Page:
Monday 29 October 2012

Hot but good

Sambal is basically a chili-based sauce used as a condiment in quite a few Asian countries. In the Indonesian archipelago alone, there are as many as 300 varieties of sambal. Its intensity ranges from mild to painfully hot and lovers of spicy food are always opinionated in choosing the right sambal to go with their meal. It is essential it has the right flavor and texture and specially the right amount of kick. 

As many other regions, Bali has its own version: “sambal matah” (matah means “raw”). This condiment is extremely fresh and aromatic and adds a well-balanced power to any dish. Below you will find a good and easy recipe for you to try. If you cannot find the roasted dried shrimp paste in your supermarket, substitute it with miso paste; they are not the same but at least your sambal matah won’t be missing its unique salty fermented flavor. Good luck!

Saturday 27 October 2012

What shall we wear?

The agenda of the day yesterday was to meet up with the designer who is going to help us with Cuca uniforms. He has worked for big names here in Bali and we were looking forward to share with him our concept and have him dress us. 

We chatted about the style we had in mind and how much we value functionality in the end product. It hardly took him a few seconds to start drawing non-stop and together we came up with several interesting ideas. He not only draws and creates custom-made models but also designs the print of the fabrics so the result is meant to be something really unique. 

One of the many things I loved the most about him is that he keeps in mind the shapes of the people who are going to wear his creations and only proposes what is going to make them feel great. I could not resist myself to test this ability and I ended up trying some of the samples he suggested. Not wanting to reveal much more, I think we are in good hands!

Harry giving free rein to his imagination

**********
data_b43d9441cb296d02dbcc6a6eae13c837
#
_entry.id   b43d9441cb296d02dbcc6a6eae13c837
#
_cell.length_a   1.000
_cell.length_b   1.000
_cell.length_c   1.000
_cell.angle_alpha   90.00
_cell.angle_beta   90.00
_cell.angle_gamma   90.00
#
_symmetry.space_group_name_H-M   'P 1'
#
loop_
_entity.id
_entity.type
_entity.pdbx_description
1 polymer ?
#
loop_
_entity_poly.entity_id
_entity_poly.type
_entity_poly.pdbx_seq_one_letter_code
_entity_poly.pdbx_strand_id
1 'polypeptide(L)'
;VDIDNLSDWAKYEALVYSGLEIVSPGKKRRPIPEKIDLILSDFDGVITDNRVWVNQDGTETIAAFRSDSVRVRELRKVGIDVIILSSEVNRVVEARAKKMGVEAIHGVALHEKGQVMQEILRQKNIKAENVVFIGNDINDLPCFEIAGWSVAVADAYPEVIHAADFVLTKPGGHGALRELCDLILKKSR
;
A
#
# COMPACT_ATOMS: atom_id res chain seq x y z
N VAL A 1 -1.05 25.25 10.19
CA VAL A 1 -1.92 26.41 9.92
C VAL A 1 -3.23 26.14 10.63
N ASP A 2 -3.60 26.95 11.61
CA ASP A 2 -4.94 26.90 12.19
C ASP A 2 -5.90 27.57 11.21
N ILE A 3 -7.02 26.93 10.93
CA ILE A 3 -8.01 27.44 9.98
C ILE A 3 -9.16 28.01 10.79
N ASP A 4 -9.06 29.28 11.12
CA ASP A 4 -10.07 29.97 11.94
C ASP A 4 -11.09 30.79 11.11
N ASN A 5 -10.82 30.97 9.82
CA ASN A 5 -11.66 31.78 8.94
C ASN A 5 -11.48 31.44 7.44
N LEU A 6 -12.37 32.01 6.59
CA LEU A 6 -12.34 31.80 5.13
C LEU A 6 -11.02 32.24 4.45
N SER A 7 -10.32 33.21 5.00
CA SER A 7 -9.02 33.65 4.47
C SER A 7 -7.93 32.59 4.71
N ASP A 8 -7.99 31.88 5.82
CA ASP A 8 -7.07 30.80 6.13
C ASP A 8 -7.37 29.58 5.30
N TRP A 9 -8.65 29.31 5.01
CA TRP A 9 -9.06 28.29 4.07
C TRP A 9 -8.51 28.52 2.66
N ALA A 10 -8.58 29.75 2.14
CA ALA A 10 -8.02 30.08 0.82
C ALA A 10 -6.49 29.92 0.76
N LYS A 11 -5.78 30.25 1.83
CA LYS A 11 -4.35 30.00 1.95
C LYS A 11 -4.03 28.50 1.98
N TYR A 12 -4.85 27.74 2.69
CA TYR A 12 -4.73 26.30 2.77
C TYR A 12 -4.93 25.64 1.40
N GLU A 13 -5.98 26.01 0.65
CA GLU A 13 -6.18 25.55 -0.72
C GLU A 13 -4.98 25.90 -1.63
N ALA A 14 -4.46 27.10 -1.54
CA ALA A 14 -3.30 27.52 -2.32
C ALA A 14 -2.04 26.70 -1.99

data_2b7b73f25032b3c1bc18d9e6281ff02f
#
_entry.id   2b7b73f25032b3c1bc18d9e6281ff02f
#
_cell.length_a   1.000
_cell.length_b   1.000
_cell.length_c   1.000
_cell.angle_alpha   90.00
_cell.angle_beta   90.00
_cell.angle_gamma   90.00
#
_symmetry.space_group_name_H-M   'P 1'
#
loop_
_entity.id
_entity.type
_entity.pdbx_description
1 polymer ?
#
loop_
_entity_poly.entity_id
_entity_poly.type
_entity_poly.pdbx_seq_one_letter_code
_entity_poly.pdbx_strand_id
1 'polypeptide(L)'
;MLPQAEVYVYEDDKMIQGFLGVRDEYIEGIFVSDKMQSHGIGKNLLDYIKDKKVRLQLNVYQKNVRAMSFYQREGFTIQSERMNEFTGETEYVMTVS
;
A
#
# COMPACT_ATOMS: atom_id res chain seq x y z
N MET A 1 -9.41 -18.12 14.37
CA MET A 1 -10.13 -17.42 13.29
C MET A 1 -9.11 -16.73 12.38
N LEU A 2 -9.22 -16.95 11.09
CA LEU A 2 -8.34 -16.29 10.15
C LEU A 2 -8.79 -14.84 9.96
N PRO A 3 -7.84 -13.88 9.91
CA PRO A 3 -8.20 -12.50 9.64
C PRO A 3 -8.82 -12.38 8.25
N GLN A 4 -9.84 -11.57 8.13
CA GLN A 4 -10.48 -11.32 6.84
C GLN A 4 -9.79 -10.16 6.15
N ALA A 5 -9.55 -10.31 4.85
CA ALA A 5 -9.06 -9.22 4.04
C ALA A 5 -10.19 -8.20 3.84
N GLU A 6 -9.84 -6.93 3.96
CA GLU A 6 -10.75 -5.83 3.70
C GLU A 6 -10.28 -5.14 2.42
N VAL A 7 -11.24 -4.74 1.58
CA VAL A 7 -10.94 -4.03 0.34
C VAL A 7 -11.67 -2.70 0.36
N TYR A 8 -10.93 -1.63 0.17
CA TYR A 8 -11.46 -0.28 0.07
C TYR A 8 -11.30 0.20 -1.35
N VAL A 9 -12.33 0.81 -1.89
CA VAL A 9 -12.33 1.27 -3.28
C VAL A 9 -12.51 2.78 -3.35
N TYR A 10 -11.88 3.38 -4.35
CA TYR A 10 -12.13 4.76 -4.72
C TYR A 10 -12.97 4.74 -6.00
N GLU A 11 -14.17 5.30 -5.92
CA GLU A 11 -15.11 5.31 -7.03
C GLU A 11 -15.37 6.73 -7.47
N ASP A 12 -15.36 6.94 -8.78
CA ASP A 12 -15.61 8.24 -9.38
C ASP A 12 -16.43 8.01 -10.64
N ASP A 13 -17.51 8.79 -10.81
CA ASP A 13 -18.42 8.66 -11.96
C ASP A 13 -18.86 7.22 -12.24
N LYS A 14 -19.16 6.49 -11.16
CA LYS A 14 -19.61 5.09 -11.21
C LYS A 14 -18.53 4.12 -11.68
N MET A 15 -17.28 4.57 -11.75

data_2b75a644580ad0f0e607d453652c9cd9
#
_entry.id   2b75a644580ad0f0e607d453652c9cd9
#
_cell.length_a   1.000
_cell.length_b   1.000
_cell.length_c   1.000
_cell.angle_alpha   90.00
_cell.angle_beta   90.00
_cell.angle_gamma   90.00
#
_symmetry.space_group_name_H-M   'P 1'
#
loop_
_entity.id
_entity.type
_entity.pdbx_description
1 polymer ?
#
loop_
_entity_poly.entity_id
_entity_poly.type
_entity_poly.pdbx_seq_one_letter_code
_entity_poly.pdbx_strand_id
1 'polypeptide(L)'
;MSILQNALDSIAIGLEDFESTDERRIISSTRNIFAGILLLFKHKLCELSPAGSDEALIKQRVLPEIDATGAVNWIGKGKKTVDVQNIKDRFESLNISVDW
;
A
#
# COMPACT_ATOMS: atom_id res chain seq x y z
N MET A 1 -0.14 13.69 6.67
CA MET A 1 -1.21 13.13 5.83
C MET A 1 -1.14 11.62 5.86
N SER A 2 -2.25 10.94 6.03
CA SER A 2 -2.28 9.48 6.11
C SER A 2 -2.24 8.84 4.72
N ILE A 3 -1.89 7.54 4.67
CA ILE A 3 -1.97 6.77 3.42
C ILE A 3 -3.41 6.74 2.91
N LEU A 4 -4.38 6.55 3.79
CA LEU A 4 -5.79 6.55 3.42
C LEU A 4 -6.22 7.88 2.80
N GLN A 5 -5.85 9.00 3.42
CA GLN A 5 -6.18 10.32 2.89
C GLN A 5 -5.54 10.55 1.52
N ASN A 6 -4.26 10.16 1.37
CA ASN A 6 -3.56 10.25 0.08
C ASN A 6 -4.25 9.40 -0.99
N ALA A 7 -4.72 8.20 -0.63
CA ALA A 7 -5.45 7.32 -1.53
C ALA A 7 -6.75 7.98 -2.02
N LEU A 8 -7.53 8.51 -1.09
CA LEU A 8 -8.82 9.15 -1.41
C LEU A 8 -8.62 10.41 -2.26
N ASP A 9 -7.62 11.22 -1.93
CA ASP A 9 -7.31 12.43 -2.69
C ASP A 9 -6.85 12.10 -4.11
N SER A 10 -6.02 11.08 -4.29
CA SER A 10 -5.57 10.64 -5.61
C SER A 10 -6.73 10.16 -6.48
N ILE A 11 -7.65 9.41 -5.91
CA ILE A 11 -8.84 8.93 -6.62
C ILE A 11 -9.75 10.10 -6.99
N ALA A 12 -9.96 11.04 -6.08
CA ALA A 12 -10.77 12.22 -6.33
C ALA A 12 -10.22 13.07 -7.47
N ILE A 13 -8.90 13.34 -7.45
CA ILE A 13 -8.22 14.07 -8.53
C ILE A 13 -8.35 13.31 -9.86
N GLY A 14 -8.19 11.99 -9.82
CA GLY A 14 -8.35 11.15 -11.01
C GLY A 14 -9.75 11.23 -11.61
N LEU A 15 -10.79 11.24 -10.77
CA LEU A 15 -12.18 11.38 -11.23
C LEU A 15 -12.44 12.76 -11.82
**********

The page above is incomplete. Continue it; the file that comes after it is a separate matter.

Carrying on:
Harry's previous designs
Sketched uniforms
Our  first sketches
Harry Row
Harry unstoppable!

Thursday 25 October 2012

Survival food

Bali offers a superb array of fresh produce as a result of its volcanoes occasionally fertilizing the land with ash, rivers watering the rice fields and the sun gently kissing the crops. Despite the variety available in the island, daily meals here are not sociable affairs and the Balinese normally eat quickly, silently and alone sitting on the floor and using their right hand as the left one is thought to be unclean (like in many other countries in this part of the world). Usually rice and the accompanying dishes are cooked in the morning, after a trip to the market, and left in the kitchen for the family to eat whenever hungry.

In general and compared to Javanese food, Balinese dishes are more pedas (spicy) and less manis (sweet). Typical ingredients of everyday food are:

  • Rice: steamed or boiled, it is the staple food of the Balinese and base on their meals. Although the majority of rice cultivated on the island is white, red and black glutinous rice are also grown. For breakfast it is eaten in the form of boiled rice-flour dumplings sweetened with palm sugar syrup and freshly grated coconut. 
  • A variety of vegetables, most of which are gathered wild: young shoots of trees found in the family compound (starfruit for example), young fern tips, immature fruits such as jackfruit and papaya are also used as vegetables. 
  • Mature coconut: grated and added to vegetables, fried with seasonings to make a condiment or its grated flesh squeezed with water to make coconut milk for sauces.
  • Very small amounts of meat, poultry or fish. 
  • Crunchy extras such as peanuts, cryspy-fried shallots, fried tempeh (a fermented soybean cake) or many types of crisp wafer (krupuk)
  • Starchy foods such us as cassava, sweet potatoes and corn that provide a variation of flavor to rice.
  • Spicy condiments or sambals with chilly being the star ingredient.